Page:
As I mentioned in my “Birthday Part I” post, I decided to make the main course relatively low-fat and forego the cream in the potato bake. Now for someone who has in the past come out strongly in favour of her right to eat high-fat foods, this may seem to be an extraordinary thing to do. But wait – there’s method to my madness! I had decided to save the scary levels of fat and cholesterol for the dessert course! Hurrah!! All good things come to those who wait
Now I have had a yearning to make chocolate fondant puddings for ages. They always fascinate me, looking so innocuous and slightly squashy from the outside, but then you take a spoonful and they reveal their innermost secret – a river of chocolate! What bliss. This desire to make them was further enhanced by my friend Paul having one on a dinner cruise on our visit to Dubai last year (yes, I know, you never heard about that meal because the trip remains largely under the heading of “yet to be blogged…”) while I looked on enviously, and then heightened to a fever pitch by the extraordinary chocolate fondant I had at The Fat Duck, served with harissa ice cream (I kid you not). So when it came to deciding what to make for dessert, the obvious choice was chocolate fondants!!
I looked at a few recipes, all of which were broadly similar and boiled down to this maxim: you have to have a lot more chocolate, butter and egg than flour in order to make that imbrobably liquid centre! So below is the recipe I used (by Mike Robinson on the BBC site). I doubled the quantities as we were potantially going to be 7 people (as it turns out we were only 6), and filled 7 ramekins generously. If yuo look at the ingredients, this means that each little pudding contained… almost two eggs!! And that’s before we get onto the 300g of butter and 300g of chocolate. OMG, I think I’m in heaven. But spare a thought for the little lost tablespoon of flour cowering in there somewhere…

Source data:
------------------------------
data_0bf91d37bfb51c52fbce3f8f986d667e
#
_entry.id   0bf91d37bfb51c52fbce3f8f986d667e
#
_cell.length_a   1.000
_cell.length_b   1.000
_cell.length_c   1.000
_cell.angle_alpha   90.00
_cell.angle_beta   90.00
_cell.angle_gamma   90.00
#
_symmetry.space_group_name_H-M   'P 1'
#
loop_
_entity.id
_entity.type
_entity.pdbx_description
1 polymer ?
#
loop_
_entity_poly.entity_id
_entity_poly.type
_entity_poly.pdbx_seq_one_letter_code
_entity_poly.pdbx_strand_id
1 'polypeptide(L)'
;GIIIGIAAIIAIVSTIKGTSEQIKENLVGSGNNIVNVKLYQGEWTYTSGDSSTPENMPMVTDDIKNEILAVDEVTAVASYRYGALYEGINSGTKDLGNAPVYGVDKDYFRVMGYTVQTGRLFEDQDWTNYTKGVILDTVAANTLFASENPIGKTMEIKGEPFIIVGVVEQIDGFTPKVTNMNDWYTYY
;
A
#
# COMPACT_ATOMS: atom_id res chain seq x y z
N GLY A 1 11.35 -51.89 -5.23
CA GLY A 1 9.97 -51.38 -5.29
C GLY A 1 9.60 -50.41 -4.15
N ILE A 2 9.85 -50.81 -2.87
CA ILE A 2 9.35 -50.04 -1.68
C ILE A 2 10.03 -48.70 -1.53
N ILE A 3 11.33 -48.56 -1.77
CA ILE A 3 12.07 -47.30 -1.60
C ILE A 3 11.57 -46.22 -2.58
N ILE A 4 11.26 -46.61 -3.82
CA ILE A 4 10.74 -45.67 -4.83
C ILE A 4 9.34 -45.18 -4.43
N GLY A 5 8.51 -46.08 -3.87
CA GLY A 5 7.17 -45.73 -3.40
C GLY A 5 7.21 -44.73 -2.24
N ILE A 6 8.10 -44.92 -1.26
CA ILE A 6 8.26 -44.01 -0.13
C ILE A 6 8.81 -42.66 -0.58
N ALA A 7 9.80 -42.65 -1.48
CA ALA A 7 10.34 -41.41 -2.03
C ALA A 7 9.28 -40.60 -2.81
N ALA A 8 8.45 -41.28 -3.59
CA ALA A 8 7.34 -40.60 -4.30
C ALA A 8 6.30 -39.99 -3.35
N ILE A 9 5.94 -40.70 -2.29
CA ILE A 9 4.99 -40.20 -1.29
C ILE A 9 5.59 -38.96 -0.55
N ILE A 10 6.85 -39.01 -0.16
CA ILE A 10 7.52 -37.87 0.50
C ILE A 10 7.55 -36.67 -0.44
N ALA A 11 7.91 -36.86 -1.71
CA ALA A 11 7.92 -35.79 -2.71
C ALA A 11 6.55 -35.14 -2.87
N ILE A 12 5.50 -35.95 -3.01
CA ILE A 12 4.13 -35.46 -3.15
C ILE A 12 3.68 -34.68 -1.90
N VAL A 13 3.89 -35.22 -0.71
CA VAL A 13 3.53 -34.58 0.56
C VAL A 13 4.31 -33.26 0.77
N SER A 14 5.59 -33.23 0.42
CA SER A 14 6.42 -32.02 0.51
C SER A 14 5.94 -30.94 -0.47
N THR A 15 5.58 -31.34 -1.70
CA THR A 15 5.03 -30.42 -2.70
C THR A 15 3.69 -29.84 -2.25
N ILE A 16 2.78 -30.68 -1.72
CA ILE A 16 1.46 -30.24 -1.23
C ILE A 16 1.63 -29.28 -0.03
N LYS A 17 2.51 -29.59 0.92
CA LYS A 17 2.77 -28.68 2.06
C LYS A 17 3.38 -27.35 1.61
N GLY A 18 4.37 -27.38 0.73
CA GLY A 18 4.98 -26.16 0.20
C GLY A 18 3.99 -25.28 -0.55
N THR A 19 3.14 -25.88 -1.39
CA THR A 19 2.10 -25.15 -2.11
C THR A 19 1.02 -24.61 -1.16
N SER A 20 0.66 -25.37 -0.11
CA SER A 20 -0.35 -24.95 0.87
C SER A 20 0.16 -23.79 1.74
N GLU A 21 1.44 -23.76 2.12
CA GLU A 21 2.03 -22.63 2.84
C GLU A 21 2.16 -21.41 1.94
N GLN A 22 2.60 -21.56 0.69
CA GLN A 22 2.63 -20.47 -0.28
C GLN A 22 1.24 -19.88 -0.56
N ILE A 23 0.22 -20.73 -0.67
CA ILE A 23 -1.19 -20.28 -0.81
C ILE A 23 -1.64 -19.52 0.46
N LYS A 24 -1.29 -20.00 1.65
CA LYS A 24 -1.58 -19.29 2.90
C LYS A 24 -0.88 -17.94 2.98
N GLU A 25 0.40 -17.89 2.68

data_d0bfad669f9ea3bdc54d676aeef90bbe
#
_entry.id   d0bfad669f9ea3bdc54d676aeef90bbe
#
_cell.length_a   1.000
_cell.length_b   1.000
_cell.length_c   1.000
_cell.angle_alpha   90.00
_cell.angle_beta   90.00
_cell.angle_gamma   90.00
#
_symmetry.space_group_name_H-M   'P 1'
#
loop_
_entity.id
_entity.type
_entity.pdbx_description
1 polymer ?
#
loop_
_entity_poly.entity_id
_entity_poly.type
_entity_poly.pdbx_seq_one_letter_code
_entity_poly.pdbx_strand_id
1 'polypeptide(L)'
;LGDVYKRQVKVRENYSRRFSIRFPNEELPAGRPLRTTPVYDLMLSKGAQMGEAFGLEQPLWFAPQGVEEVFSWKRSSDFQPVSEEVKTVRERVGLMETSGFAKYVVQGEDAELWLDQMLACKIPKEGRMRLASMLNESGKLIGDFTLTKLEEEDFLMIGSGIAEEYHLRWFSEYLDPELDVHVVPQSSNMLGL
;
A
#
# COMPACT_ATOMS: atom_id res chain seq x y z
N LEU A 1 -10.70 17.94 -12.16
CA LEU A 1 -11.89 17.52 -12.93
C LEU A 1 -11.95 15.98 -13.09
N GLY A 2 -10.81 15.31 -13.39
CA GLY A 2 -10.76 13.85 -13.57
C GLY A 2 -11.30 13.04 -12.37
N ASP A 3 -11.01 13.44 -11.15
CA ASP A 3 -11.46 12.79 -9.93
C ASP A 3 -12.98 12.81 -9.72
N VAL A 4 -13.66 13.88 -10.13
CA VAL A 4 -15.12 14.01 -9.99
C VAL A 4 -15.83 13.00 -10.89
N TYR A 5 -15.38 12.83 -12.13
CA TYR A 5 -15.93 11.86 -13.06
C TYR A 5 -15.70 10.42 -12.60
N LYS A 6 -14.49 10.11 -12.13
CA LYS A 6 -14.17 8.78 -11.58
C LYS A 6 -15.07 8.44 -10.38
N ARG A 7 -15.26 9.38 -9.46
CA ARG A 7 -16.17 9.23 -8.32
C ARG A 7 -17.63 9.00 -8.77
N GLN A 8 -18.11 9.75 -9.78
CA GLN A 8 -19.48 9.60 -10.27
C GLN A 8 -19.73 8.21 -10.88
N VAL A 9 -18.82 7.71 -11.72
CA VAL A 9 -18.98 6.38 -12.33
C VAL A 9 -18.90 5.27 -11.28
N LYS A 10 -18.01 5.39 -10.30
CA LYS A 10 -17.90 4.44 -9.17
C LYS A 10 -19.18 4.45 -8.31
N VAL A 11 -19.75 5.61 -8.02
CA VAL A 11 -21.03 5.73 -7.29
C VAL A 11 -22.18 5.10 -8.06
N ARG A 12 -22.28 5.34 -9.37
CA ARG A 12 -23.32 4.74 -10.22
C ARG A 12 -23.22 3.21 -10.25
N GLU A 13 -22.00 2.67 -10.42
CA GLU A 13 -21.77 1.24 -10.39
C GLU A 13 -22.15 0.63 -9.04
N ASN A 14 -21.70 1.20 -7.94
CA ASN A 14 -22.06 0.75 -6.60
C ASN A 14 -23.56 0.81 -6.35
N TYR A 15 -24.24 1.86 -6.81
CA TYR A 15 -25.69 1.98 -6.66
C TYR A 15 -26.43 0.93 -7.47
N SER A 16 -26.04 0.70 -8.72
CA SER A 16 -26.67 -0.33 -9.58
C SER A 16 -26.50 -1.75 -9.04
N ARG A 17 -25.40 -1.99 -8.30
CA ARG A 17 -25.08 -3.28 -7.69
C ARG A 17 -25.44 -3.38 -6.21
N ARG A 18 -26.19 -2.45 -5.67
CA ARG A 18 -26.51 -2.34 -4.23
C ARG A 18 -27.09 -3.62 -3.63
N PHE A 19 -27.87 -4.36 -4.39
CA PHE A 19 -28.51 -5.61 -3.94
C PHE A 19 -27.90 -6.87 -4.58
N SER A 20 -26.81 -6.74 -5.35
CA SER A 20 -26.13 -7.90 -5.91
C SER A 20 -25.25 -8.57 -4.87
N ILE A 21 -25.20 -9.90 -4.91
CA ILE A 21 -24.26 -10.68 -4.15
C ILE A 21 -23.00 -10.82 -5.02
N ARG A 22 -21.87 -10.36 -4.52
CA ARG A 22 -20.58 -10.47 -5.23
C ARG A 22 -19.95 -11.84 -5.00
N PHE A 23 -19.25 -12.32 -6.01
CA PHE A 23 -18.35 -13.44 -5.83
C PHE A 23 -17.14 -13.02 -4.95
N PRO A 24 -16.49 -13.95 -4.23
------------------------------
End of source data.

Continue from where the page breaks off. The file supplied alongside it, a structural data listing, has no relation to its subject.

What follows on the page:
With the puddings, the recipe suggested cream, but I had visions of guests falling over dead from clogged arteries at the table, so I decided to make raspberry coulis instead. Very easy – one punnet of raspberries, about 2Tbsp of sugar and a little water. Heat them together in a small saucepan till the boiling water starts to make the berries disintegrate. Mash them with a fork (or you could puree them in a food processor) and strain if you want a really smooth, seed-free sauce. I didn’t bother. The tart sauce makes a great foil for the puddings. Not harissa ice cream, but a close second
INDIVIDUAL CHOCOLATE FONDANT PUDDINGS
85g/3oz caster sugar
150g/6oz butter, chopped, plus extra for greasing
150g/6oz dark chocolate (70% cocoa solids), roughly chopped
3 free-range egg yolks
3 whole free-range eggs
1 tbsp plain flour
1. Preheat the oven to 180C/350F/Gas 4. Grease 4 small ramekins. Be generous with the grease, otherwise the little suckers won’t come out!
2. Place the sugar, butter and chocolate into a heatproof bowl over a pan of simmering water.
3. Simmer very gently until the butter and chocolate have melted, then remove from the heat.
4. Whisk together until combined.
5. Add the egg yolks and whole eggs and beat well.
6. Fold in the flour.
7. Pour into the ramekins or pudding basins and place in the fridge to chill for at least 20-25 minutes.
8. Remove from the fridge and place onto a baking tray. Put straight into the oven and cook for 8-9 minutes.
9. Allow to rest for a minute or two, then turn out onto individual serving plates. Can be tricky – my first one looked like a chocolate truck had collided with a crowd of chocolate pedestrians.
**Forthcoming attractions – Birthday Part III – The Fat Duck**